, also known as Centaury Gentian, Red Centaury, Filwort, Centory, Christ's Ladder
, is native to western Asia, Europe and Northern Africa.
is named after the centaur Chiron (famous in Greek mythology for his skill in medicinal herbs) who treated himself with it after he had been wounded with an arrow. Some of the Celtic people consider this herb to be a lucky plant.
The Saxon herbalists prescribed Centaury
largely for snake-bites and other poisons, and it was long celebrated for the cure of intermittent fevers, hence its name of Feverwort
The herb formed the basis of the once famous "Portland Powder", which was said to be a effective in the treatment of gout.
When given with Barberry bark, Centaury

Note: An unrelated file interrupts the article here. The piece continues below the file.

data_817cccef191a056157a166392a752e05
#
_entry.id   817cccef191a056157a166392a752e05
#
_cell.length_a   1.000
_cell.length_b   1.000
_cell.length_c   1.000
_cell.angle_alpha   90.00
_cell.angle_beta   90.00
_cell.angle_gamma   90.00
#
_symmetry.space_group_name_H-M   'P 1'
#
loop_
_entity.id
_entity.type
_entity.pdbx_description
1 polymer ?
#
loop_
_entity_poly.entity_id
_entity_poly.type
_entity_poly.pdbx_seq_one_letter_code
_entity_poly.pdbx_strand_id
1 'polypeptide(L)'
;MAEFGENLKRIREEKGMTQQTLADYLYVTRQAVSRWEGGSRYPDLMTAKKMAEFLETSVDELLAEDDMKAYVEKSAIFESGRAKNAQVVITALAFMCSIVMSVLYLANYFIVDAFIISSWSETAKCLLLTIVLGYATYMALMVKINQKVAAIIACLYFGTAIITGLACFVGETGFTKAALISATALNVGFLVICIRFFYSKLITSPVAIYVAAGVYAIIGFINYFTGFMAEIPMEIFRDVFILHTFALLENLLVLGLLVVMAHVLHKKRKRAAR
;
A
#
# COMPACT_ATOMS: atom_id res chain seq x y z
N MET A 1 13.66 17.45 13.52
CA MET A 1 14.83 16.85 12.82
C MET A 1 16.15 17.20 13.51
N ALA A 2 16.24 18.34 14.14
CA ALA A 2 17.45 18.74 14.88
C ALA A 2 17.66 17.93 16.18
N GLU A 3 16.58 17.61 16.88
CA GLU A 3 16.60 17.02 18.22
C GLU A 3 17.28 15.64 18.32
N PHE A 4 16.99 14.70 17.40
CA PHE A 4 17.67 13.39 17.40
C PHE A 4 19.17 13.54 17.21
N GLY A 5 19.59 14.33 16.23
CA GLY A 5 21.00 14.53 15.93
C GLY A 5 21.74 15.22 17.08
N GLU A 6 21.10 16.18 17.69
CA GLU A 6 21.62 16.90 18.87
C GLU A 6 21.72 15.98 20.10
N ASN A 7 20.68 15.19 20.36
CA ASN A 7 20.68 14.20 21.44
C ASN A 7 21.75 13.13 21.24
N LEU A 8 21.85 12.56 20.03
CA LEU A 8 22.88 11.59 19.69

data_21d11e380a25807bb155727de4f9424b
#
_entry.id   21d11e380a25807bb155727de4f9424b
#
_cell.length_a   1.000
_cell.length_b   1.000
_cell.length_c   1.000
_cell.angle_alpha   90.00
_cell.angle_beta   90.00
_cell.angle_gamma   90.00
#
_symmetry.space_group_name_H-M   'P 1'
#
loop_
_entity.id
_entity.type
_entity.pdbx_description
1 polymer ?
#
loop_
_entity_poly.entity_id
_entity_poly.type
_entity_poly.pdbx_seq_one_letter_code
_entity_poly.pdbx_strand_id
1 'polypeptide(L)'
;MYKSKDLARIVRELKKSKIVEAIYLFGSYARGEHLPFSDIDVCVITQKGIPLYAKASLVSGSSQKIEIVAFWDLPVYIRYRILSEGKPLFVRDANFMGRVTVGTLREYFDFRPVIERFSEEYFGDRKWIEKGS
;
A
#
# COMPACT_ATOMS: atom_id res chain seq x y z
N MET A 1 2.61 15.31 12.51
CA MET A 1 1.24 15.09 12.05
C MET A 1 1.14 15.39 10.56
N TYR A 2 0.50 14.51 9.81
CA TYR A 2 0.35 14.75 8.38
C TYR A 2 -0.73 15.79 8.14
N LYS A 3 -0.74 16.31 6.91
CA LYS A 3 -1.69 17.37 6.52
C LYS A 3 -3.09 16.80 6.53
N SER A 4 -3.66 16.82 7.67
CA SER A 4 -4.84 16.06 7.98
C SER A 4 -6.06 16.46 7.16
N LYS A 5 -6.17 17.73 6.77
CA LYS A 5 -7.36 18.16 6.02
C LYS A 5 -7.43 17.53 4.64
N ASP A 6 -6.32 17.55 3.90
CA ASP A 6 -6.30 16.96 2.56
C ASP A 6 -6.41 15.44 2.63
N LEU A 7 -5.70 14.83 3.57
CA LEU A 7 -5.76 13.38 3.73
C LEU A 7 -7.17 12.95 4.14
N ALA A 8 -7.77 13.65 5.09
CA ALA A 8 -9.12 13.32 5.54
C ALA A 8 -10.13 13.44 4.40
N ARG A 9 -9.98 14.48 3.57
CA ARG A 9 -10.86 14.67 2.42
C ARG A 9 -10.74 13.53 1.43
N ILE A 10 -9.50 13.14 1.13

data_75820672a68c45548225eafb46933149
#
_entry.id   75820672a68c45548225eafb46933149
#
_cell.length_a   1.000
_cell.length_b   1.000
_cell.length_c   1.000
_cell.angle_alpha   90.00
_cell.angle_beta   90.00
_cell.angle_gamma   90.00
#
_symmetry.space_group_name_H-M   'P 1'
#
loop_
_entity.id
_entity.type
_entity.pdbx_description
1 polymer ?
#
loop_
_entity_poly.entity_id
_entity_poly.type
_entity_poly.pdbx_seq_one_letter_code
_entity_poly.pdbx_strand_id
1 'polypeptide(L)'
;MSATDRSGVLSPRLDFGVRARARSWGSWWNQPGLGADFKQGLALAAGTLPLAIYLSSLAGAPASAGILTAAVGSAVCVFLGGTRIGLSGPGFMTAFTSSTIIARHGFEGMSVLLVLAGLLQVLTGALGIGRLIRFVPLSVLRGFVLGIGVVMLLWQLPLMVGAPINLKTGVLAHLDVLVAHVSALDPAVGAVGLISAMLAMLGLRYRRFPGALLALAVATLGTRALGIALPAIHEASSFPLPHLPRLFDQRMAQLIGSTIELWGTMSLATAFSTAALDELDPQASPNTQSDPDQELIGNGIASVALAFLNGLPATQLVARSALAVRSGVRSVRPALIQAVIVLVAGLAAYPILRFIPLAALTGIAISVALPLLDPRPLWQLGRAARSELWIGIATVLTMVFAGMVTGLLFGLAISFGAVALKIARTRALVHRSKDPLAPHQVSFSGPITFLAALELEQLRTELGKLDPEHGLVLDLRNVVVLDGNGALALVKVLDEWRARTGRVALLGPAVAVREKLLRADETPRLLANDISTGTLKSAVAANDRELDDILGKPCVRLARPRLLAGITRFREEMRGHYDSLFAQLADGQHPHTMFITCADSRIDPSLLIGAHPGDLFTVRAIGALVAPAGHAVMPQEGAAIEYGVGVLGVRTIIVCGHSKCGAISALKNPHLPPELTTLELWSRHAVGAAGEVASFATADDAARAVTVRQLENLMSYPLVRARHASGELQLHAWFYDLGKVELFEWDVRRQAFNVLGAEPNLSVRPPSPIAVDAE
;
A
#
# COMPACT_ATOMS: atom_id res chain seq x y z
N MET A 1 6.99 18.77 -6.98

is used for the treatment of jaundice. It has also been much employed as a vermifuge, and a decoction of the plant is said to destroy body vermin.
Widely grown in the middle ages, Centaury
is still used today to stimulate the appetite and as a digestive aid. A tea made from Centaury
is usually used for anemia, irregular monthlies, colic, and heartburn. In case of prolonged use this herb is helpful in weight loss.
The leaves of this unique plant are pale green, smooth and shiny. The Christ's Ladder
plant is crowned with rose colored, star-like flowers.The flowers open only in nice weather and not after mid-day: Gerard chronicles their love of light, saying that they 'in the day-time and after the sun is up, do open themselves and towards evening do shut up again.'
Dried Barberry Root Bark